But what can the biographer do when his subject has put him in the predicament in which Orlando has now put us? Life, it has been agreed by everyone whose opinion is worth consulting, is the only fit subject for novelist or biographer; life, the same authorities have decided, has nothing whatever to do with sitting still in a chair and thinking. Thought and life are as the poles asunder. Therefore—since sitting in a chair and thinking is precisely what Orlando is doing now—there is nothing for it but to recite the calendar, tell one’s beads, blow one’s nose, stir the fire, look out of the window, until she has done. Orlando sat so still that you could have heard a pin drop. Would, indeed, that a pin had dropped! That would have been life of a kind. […] If only subjects, we might complain (for our patience is wearing thin), had more consideration for their biographers! (Woolf 1994, 175-6)
The irony of Virginia Woolf talking about the biographer’s work when she herself has to describe idle moments in which thought is the main protagonist, such as in the writing of a book, resonated with my own anxieties when thinking about working on the relationship between practices and judicial pieces. After all, when we are talking about the act of writing these documents, it seems an impossible and boring task to transform the act of sitting in front of a computer into an interesting description. However, the atmosphere of G8-G’s weekly meetings broke with my expectation in bringing, within its agenda, the possibility of debate and exchange of ideas about the judicial pieces, as well as a series of doubts, desires, and criticisms about them. Not only that, but the group organized regular trainings on the main knowledge that needed to be taught to the younger members. In these moments of learning, it was possible to capture the legal strategies, the engagements between laws and facts, as well as the transformation of the meeting discussions into a judicial piece.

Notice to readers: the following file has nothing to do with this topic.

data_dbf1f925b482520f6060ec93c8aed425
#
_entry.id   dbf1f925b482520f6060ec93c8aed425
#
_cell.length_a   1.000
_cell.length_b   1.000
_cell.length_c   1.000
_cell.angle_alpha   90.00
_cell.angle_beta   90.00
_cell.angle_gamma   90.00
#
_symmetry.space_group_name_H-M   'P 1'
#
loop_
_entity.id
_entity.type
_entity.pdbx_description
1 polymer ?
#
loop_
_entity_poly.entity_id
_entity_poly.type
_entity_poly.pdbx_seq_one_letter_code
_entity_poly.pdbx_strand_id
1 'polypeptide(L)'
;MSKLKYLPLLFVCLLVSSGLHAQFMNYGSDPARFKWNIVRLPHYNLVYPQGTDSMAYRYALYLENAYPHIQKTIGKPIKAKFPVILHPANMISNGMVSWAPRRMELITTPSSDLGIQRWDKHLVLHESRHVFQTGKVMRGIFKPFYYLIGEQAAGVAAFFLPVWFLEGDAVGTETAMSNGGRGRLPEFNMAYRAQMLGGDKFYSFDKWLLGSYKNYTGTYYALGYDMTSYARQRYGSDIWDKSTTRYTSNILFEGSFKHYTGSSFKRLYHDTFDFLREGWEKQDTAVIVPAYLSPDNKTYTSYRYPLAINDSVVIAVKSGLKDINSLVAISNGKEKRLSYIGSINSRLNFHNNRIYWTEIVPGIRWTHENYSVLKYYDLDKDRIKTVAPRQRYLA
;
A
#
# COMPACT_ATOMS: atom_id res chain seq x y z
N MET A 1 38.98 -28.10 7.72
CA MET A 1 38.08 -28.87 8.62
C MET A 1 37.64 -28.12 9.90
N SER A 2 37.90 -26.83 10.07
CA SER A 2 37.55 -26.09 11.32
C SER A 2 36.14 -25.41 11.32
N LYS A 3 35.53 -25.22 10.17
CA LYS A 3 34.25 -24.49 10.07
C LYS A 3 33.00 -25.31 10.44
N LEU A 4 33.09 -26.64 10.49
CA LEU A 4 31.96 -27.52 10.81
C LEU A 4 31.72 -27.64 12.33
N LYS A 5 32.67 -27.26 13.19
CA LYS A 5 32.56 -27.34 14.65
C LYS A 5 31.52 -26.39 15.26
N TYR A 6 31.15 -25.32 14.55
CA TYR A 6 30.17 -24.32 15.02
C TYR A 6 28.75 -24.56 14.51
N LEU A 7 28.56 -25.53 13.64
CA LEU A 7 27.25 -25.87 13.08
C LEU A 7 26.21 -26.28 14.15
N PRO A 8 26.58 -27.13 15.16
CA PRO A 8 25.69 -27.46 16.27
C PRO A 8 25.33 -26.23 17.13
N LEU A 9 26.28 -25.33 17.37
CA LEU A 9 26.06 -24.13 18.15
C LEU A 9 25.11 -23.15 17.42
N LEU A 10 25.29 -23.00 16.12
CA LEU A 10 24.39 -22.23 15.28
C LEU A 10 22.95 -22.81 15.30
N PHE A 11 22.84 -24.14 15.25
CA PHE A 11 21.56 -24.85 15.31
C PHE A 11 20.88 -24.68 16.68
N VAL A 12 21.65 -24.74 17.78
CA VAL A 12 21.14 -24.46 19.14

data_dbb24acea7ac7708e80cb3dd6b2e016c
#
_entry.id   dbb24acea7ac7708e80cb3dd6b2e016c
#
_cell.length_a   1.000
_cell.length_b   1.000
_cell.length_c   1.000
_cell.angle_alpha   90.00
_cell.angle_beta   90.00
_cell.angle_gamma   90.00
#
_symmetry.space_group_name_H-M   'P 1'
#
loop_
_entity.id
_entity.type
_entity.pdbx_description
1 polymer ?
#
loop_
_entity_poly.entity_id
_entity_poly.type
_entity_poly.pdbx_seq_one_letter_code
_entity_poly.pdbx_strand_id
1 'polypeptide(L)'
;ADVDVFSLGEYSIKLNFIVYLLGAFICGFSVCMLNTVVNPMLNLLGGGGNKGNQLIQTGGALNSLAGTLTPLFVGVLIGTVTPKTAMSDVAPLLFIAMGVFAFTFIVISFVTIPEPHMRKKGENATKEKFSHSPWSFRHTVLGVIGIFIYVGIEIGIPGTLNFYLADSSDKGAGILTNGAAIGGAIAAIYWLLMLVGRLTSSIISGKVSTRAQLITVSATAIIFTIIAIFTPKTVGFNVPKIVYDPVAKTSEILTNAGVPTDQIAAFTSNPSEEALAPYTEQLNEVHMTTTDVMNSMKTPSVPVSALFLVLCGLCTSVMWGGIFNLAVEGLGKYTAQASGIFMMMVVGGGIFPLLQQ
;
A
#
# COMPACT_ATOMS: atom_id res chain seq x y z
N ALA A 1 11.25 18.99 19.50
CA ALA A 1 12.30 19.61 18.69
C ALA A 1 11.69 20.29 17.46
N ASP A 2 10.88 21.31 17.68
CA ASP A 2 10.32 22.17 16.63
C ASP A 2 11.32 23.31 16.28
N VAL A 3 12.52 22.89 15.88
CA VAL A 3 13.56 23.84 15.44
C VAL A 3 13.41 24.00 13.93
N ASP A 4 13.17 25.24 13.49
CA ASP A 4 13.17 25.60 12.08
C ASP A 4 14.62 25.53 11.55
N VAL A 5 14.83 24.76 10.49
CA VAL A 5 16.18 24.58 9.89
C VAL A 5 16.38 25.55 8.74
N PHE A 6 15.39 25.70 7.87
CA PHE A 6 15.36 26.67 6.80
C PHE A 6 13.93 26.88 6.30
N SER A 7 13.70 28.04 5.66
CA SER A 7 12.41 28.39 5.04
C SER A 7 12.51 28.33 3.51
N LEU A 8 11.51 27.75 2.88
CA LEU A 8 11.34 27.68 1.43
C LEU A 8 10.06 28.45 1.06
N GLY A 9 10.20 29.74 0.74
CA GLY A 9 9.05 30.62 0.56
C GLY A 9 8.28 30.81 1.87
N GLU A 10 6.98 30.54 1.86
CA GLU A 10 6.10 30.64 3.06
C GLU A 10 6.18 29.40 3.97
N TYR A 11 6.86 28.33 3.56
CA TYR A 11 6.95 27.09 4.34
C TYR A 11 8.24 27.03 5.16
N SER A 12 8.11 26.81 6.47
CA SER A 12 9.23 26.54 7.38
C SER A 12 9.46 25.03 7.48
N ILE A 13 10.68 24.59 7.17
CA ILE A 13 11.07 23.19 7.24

Thus, the praxiography proposed by Mol (2008) became an interesting tool for capturing these modes of ordering and enacting the world through the group’s practices and judicial pieces—especially after being taught that one of the main ways to learn how to produce law is the use of models. During my period of active participation in the group, there were many occasions when they referred to their archive of e-mails to specify that the case in discussion already had a model that could be used as a basis for the production of the piece to be attached to the legal case. In this making of the law, the practice was related to learning an object that brought itself the possibility of reproduction and adequacy.